They are all tools that can be applied to improve the quality of the code. No one thing is "The Solution".
* Test Driven Development (TDD) is a good approach to ensure that the code you write is testable. This will not work for things like UI code, but other code will benefit.
* Unit Tests can either be developed via a TDD-like approach (easier to do), or after the code is written (harder to do).
* Automated Regression Tests (a superset of Unit Tests) provide good coverage for ensuring code works as expected without involving a large manual testing team. These will only detect the things covered by the automated tests.
* Static Code Analysis tools can pick up a lot of problem areas, but will not detect every problem. These results can be used to identify what tests need to be created to prevent future regression.
* Fuzz testing is good at providing strange data to e.g. a protocol or file format parser. These are intended to be soak tests -- e.g. "does my regular expression parser handle all these strange and possibly invalid constructs". Fuzz testing would have most likely found the heartbleed bug (because it would have permutated the length of data to request). Any failures here should be converted to Unit/Regression tests to ensure that the problem is (a) fixed by any code changes made and (b) does not occur in the future. Fuzz testing will typically find hard to identify bugs (e.g. data races) that are not easy to identify from manually constructed tests or static analysis.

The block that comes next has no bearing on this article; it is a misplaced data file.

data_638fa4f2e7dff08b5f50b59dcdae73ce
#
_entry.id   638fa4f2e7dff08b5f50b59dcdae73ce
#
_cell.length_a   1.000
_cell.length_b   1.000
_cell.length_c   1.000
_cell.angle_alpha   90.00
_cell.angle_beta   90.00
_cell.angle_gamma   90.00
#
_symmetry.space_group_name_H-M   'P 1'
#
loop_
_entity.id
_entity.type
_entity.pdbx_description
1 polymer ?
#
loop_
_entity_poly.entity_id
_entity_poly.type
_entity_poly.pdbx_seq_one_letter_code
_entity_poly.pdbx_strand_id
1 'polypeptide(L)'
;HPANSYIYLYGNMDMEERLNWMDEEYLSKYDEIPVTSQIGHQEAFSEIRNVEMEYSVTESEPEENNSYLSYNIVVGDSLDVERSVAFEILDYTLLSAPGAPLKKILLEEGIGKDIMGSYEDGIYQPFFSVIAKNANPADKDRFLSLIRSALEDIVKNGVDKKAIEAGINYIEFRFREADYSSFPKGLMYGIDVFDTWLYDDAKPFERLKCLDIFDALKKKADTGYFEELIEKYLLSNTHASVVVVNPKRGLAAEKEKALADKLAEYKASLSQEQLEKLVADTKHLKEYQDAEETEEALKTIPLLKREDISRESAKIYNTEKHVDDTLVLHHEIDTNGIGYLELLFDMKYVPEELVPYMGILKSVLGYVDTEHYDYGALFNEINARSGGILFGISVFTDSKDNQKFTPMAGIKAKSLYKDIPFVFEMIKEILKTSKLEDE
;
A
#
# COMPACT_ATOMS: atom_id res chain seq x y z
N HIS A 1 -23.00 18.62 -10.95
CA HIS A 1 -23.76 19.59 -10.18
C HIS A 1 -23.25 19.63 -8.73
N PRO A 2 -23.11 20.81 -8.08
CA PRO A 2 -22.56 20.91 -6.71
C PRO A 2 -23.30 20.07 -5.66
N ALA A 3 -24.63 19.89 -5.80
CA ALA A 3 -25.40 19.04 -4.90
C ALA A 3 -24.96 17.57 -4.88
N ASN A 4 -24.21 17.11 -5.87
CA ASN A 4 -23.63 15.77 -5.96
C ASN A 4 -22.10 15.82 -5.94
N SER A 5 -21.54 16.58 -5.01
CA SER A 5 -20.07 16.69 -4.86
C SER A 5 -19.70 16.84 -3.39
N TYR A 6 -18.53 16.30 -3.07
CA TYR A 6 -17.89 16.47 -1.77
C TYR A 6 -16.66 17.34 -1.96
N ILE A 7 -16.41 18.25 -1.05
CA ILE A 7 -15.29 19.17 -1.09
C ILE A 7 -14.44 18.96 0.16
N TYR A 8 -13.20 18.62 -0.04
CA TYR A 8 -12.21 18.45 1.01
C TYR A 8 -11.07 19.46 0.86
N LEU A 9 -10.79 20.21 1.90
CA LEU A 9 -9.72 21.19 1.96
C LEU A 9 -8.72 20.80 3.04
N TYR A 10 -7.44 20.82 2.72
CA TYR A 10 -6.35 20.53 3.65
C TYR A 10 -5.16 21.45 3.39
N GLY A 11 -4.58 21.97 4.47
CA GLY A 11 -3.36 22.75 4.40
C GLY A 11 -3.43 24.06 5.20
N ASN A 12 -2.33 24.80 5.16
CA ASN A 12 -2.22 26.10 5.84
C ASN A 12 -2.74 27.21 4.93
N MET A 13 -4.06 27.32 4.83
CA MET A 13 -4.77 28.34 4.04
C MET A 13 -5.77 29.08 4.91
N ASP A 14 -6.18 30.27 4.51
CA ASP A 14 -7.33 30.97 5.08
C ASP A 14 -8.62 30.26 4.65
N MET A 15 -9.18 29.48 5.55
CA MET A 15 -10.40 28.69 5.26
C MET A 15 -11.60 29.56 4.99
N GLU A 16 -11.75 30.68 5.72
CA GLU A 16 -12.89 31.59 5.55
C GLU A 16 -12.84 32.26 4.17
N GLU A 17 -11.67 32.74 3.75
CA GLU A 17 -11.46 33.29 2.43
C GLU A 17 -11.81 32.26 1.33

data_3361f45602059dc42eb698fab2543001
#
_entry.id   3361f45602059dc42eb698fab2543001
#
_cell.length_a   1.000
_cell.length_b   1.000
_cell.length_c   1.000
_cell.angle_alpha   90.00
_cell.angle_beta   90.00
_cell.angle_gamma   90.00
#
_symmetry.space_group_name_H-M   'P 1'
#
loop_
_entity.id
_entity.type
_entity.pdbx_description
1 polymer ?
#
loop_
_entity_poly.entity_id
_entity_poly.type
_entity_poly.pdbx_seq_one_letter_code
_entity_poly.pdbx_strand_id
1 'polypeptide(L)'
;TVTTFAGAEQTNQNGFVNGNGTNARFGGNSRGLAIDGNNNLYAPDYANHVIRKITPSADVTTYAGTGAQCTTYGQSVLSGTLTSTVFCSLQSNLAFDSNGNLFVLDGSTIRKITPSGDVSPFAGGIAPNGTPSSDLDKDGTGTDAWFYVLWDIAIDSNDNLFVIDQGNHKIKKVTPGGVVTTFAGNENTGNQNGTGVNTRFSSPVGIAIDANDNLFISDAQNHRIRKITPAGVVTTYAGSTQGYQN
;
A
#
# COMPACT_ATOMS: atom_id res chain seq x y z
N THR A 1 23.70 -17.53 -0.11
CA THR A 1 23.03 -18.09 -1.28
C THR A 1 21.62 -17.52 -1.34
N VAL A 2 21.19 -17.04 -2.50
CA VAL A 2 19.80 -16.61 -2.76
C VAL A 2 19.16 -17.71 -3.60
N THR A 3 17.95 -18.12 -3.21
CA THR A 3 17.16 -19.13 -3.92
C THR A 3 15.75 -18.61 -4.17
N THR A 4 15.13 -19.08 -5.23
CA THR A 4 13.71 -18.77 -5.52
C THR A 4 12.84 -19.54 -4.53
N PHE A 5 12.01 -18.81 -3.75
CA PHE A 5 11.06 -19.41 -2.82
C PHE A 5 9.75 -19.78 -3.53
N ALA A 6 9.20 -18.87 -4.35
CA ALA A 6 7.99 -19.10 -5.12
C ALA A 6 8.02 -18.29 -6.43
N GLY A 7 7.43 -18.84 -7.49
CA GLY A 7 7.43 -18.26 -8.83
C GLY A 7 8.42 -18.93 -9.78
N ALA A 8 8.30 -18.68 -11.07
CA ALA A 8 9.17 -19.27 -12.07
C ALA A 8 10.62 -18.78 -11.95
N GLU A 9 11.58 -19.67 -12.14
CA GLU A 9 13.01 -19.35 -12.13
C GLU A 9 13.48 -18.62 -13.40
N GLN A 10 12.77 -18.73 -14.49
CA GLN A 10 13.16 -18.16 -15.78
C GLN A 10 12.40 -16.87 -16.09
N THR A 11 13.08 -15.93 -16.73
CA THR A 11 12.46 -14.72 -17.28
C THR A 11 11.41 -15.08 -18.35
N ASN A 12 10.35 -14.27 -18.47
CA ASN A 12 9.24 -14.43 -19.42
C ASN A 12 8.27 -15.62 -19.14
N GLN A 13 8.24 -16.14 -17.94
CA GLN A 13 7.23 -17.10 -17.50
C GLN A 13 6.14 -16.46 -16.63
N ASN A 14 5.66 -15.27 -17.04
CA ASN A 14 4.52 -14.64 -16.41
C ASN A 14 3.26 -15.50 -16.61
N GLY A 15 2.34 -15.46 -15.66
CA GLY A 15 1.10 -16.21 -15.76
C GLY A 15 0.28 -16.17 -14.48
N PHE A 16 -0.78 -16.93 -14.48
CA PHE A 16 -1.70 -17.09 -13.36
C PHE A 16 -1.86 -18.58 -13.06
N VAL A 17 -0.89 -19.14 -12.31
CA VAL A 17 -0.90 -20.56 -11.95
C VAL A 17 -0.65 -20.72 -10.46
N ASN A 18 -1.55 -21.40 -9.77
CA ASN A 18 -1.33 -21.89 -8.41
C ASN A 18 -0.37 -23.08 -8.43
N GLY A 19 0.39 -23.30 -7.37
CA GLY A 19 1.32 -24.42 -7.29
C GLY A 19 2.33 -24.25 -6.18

* Manual/ad hoc testing is important as it can uncover bugs that the developers are not aware of.
* Code and Security Reviews help identify potential issues (e.g. if you have someone knowledgeable about SQL injection, they can assess whether some code is vulnerable to that attack).
None of these is a silver bullet, but the more you have the better the code will be.